Good stuff.

Robbie and the Dolphins, by Justin D’Ath
National Museum of Australia Press, 2006

Become a Children's Writer, by Bren MacDibble

Do you care about what children read?
Do you like reading to children and seeing how involved they become in the world the author’s created?
Do you like the thought of working on your own creating something unique?
Do you like the idea of helping children to learn?

If you answered yes to any or all of these questions, then children’s writing may well be for you. And a good starting point to investigate the hows and whys of writing for children is in this useful guide, Become a Children’s Writer. Part of the Top Job series, the guide provides loads of practical information about the children’s publishing industry, and about how to get started as a children’s writer.

MacDibble begins with a discussion of the skills necessary to become a children’s writer, followed by an introduction to the different kinds of publishers (trade versus educational) and the different types of children’s books, including picture books, chapter books, graded readers and young adult novels. She then moves onto some sound advice about writing craft, and finally practical information about submitting manuscripts and self-promotion. There is also a useful listing of contacts (including Australian publishers) and websites.

This 82 page guide is a wonderful starting point for anyone who is interested in writing for children. It also has lots of reminders for those who are already working in the industry. The information is well categorised, the writing style accessible, and the sturdy A4 format makes it easy to read and to locate relevant information. Whilst the earliest edition of the book was spiral bound, the guide is now book bound with an attractive cover.

The guide is available direct from the publisher online at An excellent resource.

Become a Children’s Writer, by Bren MacDibble
Australian Associated Publishing House, 2006

Don't Call Me Ishmael, by Michael Gerard Bauer

There’s no easy way to put this, so I’ll just say it straight out. It’s time I faced up to the truth. I’m fourteen years old and I have Ishmael Leseur’s Syndrome.
There is no cure.

So begins this delightful account of a boy’s journey through year nine. Ishmael Leseur – yes, he does have the same name as the disease because, the reader quickly learns, his name and the consequences of having such a name, ARE the disease. You see, Ishmael is being bullied, and the bully’s focus is on Ishmael’s name. From the moment that Barry Bagsley says “Ishmael? What kind of wussy-crap name is that?” Ishmael’s life changes.. He says: I learnt to make myself as small a target as possible. I became an expert at this. I became virtually invisible to Barry Bagsley and his mates. Sometimes I could barely see myself.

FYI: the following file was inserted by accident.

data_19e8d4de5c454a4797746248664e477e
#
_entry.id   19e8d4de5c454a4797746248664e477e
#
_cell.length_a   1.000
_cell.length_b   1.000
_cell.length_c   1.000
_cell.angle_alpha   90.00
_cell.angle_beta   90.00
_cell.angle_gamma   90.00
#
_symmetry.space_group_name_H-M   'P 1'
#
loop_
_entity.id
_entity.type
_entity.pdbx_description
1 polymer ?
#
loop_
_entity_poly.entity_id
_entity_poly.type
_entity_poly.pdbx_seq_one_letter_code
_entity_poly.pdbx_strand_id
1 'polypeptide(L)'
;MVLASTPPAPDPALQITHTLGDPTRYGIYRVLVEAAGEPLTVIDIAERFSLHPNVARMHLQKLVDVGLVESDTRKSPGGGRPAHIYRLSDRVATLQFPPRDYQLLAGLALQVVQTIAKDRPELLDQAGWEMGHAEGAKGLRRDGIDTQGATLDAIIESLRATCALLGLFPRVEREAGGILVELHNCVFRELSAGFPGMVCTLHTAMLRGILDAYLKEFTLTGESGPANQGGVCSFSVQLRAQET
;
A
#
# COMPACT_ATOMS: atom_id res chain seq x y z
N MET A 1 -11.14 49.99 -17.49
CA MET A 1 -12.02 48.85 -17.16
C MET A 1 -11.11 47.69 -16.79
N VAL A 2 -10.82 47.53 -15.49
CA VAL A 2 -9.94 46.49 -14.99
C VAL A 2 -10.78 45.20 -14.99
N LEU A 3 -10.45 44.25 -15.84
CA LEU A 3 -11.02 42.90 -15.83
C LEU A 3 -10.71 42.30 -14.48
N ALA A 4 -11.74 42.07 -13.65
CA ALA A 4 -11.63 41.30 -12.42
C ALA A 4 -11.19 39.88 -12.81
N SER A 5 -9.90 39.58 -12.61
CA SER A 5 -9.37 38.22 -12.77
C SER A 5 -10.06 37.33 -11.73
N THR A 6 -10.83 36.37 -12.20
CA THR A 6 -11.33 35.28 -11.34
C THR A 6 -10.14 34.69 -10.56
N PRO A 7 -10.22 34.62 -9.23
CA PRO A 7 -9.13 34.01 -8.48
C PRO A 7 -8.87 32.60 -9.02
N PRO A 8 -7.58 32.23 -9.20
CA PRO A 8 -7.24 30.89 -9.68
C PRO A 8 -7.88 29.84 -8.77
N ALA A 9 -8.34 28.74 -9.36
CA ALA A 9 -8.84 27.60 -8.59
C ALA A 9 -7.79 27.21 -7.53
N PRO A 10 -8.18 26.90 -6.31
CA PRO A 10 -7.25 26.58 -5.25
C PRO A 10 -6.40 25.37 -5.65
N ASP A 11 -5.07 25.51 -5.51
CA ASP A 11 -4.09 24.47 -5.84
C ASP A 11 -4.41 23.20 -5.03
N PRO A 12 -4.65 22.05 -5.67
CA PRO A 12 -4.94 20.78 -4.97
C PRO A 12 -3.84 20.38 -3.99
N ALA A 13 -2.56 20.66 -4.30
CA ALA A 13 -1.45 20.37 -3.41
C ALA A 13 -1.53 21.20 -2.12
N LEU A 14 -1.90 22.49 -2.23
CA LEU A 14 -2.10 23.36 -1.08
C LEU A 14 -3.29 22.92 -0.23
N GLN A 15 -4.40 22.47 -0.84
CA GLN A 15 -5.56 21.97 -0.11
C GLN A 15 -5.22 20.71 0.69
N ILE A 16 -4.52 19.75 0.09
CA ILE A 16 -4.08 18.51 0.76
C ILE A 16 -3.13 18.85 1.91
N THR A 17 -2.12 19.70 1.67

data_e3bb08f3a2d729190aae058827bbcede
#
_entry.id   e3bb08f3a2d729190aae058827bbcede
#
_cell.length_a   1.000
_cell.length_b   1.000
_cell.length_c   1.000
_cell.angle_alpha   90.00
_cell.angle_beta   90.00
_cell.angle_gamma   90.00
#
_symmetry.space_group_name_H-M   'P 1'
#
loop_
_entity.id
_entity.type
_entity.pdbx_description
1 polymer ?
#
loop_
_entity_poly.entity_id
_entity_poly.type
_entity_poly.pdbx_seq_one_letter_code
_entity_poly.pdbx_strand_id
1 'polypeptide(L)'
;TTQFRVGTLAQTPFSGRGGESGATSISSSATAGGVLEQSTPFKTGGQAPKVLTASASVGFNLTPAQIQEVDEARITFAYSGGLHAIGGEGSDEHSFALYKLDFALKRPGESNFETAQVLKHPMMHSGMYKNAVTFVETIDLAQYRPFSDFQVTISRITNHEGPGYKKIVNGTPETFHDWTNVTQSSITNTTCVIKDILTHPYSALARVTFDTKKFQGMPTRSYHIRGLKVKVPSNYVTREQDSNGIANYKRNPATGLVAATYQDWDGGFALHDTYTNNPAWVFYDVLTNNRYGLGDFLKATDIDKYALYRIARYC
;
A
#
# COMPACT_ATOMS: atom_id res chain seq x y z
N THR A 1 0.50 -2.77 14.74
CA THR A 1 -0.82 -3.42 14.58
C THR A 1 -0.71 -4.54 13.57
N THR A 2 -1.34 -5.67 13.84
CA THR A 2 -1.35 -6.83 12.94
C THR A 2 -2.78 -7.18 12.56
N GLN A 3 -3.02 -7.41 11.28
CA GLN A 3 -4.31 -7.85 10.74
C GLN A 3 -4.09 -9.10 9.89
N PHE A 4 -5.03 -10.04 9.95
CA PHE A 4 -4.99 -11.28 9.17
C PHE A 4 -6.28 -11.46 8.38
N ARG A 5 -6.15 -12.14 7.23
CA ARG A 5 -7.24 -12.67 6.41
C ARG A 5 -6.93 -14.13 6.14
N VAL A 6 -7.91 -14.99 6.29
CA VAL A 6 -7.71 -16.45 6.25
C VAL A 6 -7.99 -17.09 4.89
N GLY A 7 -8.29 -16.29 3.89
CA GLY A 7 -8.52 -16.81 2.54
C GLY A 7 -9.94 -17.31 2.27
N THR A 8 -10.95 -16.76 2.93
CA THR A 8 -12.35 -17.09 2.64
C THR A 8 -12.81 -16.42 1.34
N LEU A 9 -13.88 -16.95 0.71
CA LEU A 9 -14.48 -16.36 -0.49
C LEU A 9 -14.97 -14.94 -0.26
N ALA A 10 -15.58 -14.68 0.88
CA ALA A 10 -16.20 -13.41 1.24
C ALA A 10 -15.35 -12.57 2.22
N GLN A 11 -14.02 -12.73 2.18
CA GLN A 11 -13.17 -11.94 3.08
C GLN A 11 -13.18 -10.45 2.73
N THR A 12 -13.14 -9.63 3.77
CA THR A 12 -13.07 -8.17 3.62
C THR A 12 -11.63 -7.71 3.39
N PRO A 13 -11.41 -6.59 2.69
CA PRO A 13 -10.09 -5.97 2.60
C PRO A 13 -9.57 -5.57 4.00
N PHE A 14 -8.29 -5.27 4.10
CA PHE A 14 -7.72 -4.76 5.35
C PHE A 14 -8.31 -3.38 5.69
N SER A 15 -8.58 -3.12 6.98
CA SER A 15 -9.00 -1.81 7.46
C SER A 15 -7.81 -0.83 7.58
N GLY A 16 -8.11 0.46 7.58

All this changes in year nine, when a new boy, James Scobie, joins the class. James is different. Very different. And he is paired with Ishmael in class. Soon the pair have struck up a friendship, and together with their collection of other year nine misfits, they learn to take on not just Barry Bagsley, but also anything else life throws at them.

This is a humorous book which will have readers laughing out loud, and while it also has some frightening and emotional moments, it is this humour which keeps the novel moving along and stops the reader from wanting to put it down.

Michael Gerard Bauer’s first book, The Running Man, won the CBCA’s Book of the Year award. Don’t Call Me Ishmael is similar in the quality of its writing, but is a very different book in most other aspects, being a lighter read. This is a good thing as it gives Bauer a chance to show the breadth of his talents. Teen readers will love Ishmael and his friends and this book is sure to win accolades, too.

Don’t Call Me Ishmael, by Michael Gerard Bauer
Scholastic, 2006

Nog The Nag Bird, by Gordon Reece

Nog hated being a nag bird. He hated his big yellow beak and stupid little wings, but most of all he hated his enormous orange feet.